Under Friday’s ruling, by Jan. 2 next year, the city of Bloomington has to come up with the procedures that private groups and people can use to request approval for use of the city’s rights-of-way to display public art.
The order says that the city has to “promulgate” the application procedure to the public within 45 days of the order, dated Nov. 18, 2022. The public that is described in the order explicitly includes Indiana University student Kyle Reynolds and the Indiana University Chapter of Turning Point USA, who filed suit against Bloomington in late February.
In their lawsuit, Reynolds and Turning Point asked the Monroe County circuit court to issue an injunction requiring the city of Bloomington to allow Reynolds to paint a street mural that states “All Lives Matter” on Kirkwood Avenue in front of the Von Lee building.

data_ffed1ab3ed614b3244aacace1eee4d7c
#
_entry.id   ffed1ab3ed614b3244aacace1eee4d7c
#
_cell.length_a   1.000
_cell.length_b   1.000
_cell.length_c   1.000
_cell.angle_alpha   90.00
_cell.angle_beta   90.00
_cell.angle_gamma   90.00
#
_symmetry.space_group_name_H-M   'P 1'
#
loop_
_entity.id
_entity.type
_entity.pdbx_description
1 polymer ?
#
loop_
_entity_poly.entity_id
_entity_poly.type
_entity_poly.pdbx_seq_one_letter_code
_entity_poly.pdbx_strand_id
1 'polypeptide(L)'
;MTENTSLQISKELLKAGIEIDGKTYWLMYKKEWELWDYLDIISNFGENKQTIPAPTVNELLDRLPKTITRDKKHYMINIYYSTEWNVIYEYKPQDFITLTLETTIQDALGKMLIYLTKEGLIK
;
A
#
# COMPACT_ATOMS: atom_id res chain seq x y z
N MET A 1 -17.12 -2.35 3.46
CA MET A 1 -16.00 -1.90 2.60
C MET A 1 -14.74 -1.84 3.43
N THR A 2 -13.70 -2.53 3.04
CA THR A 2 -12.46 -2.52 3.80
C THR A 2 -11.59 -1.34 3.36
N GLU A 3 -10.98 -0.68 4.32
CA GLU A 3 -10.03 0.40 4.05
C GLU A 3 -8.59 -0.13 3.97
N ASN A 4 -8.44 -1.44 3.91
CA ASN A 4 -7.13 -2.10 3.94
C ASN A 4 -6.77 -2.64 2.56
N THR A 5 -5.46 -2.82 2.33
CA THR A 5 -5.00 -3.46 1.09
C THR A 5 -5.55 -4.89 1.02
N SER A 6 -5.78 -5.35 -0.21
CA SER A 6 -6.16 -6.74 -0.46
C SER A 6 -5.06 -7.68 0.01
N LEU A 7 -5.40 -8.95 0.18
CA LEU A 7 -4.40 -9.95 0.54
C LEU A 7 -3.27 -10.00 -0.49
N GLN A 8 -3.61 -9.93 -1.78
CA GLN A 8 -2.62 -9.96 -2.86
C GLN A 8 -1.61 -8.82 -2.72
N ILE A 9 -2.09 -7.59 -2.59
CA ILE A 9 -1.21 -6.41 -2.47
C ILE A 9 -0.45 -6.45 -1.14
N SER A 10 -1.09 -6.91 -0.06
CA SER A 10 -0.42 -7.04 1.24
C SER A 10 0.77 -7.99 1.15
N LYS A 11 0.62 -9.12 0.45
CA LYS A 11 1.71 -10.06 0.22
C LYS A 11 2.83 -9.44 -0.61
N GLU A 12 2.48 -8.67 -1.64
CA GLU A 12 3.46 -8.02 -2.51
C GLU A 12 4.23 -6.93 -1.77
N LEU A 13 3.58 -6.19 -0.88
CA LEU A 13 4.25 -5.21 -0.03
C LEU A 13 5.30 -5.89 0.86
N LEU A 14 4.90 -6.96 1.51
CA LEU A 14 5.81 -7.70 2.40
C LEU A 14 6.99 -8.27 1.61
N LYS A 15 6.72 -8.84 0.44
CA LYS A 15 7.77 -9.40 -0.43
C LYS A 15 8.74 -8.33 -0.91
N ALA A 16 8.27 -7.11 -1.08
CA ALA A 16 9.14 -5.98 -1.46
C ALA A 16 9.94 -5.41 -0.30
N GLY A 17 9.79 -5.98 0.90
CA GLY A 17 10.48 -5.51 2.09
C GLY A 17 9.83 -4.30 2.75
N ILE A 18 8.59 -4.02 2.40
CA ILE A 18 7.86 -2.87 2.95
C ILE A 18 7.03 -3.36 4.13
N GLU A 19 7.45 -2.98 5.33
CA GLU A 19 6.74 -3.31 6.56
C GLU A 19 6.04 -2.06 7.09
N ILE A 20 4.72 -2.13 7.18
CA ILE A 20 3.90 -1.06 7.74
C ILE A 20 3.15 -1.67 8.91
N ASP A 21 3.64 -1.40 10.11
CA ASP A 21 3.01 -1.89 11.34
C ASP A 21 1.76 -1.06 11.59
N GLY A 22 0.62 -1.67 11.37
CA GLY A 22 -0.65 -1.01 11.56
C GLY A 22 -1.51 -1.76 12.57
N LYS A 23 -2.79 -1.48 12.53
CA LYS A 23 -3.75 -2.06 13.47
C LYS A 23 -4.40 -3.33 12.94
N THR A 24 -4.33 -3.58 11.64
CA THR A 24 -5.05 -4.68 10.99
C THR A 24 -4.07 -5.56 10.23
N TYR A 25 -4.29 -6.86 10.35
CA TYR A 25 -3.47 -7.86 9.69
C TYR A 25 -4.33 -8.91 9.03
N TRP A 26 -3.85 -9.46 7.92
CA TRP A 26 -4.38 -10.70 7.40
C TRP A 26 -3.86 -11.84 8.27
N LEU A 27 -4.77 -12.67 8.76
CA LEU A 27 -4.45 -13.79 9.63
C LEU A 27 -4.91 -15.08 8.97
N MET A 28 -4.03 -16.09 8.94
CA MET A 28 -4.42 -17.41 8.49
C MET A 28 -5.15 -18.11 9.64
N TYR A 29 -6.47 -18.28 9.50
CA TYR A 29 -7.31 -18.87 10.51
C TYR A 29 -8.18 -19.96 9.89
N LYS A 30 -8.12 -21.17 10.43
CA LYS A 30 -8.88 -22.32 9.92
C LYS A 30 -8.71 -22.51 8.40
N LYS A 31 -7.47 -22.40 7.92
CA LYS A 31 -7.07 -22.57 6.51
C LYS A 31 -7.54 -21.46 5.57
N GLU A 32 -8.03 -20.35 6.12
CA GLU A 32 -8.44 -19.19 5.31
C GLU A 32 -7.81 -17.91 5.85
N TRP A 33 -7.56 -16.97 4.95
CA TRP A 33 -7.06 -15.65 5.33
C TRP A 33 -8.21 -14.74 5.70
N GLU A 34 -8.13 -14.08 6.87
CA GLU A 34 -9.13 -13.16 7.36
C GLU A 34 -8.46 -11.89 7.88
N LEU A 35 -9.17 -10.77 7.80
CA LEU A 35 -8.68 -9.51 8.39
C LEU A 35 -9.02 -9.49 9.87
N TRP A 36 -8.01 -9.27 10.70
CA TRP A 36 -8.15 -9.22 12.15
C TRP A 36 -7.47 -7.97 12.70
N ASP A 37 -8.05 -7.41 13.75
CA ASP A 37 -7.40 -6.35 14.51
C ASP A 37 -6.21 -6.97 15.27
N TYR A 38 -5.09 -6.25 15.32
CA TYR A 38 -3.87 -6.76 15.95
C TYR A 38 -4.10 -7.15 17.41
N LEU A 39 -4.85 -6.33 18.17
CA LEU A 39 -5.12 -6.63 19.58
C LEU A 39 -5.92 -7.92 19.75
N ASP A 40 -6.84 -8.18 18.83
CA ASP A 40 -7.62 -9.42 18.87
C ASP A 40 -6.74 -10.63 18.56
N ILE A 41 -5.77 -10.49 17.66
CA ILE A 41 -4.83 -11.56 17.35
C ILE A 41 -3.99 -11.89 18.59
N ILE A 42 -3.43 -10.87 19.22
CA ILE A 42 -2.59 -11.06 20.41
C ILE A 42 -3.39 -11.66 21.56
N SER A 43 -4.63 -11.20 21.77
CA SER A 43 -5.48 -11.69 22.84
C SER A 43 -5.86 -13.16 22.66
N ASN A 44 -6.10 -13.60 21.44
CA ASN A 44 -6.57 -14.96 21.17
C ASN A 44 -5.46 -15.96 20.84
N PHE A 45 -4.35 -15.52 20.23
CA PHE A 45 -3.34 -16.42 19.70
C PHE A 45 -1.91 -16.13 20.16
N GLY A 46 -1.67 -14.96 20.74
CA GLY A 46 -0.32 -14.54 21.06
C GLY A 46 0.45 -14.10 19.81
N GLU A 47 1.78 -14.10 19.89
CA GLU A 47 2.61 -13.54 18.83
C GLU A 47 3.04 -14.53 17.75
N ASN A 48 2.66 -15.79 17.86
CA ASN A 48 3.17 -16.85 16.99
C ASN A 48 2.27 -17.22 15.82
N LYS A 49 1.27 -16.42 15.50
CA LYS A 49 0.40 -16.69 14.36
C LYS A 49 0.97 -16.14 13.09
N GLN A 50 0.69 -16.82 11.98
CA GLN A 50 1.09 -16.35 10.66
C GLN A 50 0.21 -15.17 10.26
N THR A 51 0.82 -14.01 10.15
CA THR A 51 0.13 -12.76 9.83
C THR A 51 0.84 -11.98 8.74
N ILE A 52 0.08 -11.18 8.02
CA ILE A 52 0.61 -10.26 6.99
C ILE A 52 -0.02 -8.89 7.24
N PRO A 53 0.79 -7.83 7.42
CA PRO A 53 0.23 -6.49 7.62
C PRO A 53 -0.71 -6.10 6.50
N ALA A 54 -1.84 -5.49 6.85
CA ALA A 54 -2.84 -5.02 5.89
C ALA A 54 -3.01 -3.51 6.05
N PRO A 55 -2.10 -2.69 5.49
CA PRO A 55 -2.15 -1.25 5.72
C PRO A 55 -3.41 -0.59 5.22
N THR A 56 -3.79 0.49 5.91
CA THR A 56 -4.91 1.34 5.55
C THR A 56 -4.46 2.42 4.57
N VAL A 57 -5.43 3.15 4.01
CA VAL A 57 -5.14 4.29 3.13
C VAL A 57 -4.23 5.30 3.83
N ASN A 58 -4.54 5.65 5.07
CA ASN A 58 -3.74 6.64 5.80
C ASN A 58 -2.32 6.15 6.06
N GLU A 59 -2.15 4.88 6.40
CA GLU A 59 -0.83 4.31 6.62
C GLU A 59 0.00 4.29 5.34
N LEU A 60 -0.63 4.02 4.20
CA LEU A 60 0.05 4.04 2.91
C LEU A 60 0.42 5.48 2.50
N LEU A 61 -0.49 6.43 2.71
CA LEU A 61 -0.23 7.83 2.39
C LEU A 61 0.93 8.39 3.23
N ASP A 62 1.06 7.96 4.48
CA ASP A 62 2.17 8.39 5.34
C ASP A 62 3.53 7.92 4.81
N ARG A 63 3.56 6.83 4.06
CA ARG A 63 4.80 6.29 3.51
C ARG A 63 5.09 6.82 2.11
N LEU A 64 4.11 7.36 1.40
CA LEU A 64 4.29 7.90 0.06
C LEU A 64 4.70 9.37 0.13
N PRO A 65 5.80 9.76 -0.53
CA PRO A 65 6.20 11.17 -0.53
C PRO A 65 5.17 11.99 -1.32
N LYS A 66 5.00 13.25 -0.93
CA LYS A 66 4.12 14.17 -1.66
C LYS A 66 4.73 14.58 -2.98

The summary judgment means the case got a ruling without a trial. It also means the court agreed with Bloomington that there were no relevant disputes about the facts of the case, and that it could be decided just based on application of the law.
The court found that Bloomington did not violate the constitutional rights of SCF’s owners, as they had claimed. According to the city of Bloomington’s news release, which came late Friday, SCF’s owners have 30 days to file an appeal with the Seventh Circuit Court of Appeals.
Schooner Creek Farm (SCF) was a Bloomington farmers market vendor during the 2019 season. SCF drew protests that year from local activists over its ties to white supremacist groups and views. On two occasions, protesters were arrested by Bloomington police, but charges were not filed.